Refining the code could yield an exploit similar to WannaCry that can spread and cause havoc on its own.
The vulnerability was announced by security firms Fortinet and Cisco on 10 March, apparently after a leak from Microsoft, and then pulled from the Web. That was the day Microsoft was expected to release its normal load of security advisories.
Two days later, with no explanation, Microsoft issued a patch that it said would plug the hole.
"Seriously. This has not been tested outside of my lab environment. It was written quickly and needs some work to be more reliable," the researcher wrote.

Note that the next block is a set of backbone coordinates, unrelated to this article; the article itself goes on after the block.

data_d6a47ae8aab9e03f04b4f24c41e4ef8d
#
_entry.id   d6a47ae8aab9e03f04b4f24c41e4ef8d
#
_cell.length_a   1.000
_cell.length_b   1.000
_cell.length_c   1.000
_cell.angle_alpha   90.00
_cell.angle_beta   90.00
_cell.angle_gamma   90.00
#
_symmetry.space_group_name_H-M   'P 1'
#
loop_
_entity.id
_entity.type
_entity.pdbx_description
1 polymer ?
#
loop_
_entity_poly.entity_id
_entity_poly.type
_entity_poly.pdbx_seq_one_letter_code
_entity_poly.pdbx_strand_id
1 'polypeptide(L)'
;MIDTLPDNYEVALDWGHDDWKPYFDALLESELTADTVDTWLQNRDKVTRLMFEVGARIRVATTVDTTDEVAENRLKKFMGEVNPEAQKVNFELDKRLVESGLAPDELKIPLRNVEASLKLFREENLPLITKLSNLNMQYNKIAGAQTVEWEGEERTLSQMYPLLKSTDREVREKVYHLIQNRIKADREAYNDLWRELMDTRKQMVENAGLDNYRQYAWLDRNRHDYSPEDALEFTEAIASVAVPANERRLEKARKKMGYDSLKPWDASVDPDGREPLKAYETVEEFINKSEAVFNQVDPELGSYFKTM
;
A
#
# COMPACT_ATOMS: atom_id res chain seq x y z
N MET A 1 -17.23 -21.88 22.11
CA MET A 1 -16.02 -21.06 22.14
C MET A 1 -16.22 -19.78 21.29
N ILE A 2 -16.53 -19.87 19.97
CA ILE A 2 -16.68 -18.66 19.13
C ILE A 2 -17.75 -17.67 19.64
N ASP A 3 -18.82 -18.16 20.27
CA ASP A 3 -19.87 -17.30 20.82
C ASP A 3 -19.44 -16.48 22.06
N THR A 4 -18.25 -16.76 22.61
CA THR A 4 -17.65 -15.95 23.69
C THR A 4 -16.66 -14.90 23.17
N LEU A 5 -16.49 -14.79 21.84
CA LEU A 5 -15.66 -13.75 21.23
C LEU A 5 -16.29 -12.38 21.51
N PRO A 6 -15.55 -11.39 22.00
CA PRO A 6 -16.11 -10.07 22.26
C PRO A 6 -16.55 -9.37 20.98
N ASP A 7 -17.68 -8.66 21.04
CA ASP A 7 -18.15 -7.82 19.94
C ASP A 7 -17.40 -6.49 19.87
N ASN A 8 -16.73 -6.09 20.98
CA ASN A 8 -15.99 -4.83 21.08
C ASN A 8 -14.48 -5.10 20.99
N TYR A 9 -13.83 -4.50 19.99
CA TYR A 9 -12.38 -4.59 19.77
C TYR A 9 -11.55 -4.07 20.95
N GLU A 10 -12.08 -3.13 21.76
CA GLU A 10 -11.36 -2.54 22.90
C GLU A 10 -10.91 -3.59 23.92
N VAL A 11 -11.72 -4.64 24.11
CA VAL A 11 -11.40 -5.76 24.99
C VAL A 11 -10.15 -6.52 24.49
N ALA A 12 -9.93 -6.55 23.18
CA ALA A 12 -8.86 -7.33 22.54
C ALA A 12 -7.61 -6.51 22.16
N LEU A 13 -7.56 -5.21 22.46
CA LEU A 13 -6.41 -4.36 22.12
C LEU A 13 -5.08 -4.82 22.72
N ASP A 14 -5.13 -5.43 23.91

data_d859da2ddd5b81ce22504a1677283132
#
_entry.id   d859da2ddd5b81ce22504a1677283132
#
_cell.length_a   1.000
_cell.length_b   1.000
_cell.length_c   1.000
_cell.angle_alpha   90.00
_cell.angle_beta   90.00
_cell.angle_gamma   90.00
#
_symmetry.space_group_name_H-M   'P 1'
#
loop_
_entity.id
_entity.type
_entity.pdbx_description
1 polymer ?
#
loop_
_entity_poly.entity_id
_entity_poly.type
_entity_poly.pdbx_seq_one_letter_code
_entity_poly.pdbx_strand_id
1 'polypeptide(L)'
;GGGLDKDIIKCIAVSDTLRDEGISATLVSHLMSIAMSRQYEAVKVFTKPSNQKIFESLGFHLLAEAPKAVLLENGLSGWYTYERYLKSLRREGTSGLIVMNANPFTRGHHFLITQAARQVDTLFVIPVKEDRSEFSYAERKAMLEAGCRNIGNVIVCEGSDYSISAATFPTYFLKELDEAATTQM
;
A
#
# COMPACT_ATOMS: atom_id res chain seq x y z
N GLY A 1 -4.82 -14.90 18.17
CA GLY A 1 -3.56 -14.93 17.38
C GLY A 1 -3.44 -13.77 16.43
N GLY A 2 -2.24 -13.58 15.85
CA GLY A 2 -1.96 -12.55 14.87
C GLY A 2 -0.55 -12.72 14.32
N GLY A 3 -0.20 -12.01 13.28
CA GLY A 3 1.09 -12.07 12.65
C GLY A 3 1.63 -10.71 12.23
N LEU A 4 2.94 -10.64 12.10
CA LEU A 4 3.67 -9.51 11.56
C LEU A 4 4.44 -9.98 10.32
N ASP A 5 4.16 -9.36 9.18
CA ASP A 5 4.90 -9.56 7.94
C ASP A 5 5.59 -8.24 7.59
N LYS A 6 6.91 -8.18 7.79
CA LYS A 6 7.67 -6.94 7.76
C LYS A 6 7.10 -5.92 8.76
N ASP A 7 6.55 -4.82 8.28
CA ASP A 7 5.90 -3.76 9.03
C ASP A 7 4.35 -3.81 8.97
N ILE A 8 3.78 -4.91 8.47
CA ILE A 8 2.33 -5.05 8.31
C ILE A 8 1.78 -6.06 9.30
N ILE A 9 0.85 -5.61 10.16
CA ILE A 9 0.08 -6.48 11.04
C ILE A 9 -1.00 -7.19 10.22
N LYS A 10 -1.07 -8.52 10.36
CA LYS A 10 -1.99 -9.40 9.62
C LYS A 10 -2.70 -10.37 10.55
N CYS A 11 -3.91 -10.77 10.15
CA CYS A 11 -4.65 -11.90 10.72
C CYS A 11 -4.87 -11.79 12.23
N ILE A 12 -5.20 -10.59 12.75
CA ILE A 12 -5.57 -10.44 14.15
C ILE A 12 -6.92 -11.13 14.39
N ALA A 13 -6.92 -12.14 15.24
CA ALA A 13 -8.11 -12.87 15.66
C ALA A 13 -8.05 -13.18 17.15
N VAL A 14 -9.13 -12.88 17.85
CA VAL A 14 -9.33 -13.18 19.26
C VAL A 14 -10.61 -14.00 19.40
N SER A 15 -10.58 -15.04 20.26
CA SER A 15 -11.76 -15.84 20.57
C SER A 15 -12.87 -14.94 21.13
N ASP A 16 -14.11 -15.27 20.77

"Sometimes you BSOD [blue screen of death, which is seen when a screen dump takes place on Windows]. Using this for any purpose other than self-education is an extremely bad idea. Your computer will burst in flames. Puppies will die."
The vulnerability, CVE-2020-0796, is described by Microsoft as a SMBv3 Client/Server remote code execution vulnerability.
It is present in Windows 10 versions 1903 and 1909 and in Windows Server versions 1903 and 1909, all recent iterations of the operating system.